Figure 1: Timeline for implementation of nationwide emission standards for diesel HDVs. The bars show the years in which each standard was required, with hatched portions representing only new models. Note that from 2011 through 2015, both Euro III and Euro IV certifications were allowed. Source: Cost-benefit analysis of Euro VI heavy-duty emission standards in Argentina.



Heavy-duty vehicles and engines are certified in Argentina with certificates issued by accredited international testing laboratories following the European Directive for Euro V standards for emission limits, test cycles, and procedures. No testing for heavy-duty vehicles is carried out in Argentina due to the lack of infrastructure; this is not the case for light-duty vehicles, for which the country has dedicated more resources. There are two vehicle laboratories where testing is carried out: one private and another belonging to the Ministry of Environment.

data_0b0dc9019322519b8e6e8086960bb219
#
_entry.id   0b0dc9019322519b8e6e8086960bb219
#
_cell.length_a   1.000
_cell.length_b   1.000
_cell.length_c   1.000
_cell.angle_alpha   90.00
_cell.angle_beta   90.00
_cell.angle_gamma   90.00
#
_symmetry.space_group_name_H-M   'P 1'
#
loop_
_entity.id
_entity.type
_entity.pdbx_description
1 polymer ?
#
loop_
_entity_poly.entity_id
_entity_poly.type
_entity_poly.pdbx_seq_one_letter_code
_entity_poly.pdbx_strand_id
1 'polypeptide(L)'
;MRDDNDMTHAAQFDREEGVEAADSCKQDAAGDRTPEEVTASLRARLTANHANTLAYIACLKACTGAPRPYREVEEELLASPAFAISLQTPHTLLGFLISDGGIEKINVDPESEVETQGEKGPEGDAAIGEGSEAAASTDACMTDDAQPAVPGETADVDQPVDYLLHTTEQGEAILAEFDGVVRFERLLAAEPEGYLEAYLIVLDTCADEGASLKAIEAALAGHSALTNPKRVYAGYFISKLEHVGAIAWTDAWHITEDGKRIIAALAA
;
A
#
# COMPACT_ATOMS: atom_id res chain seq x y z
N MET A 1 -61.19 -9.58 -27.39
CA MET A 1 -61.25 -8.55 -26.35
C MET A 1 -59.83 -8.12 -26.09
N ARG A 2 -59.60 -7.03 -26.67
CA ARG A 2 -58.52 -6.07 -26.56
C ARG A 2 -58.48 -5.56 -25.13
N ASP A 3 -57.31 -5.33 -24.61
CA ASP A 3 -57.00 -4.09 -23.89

The Secretary of Environmental Control and Monitoring, part of the Ministry of Environment, is responsible for heavy-duty vehicle and engine regulation verification. Those approved receive an Environmental License (Licencia de Configuración Ambiental, o LCA) required to be commercialized and circulated, in addition to other requirements established by the Ministry of Transport regarding active and passive vehicle safety (Decree 32/2018).



Fuel Standards: Argentina Euro V equivalent standards
Fuel Type or Grade (Grado) Max sulfur content in ppm Biofuel min. blend Details Regulation
Diesel (Gasoil) Grado 2 1,000
800 (2020)
350 (2024)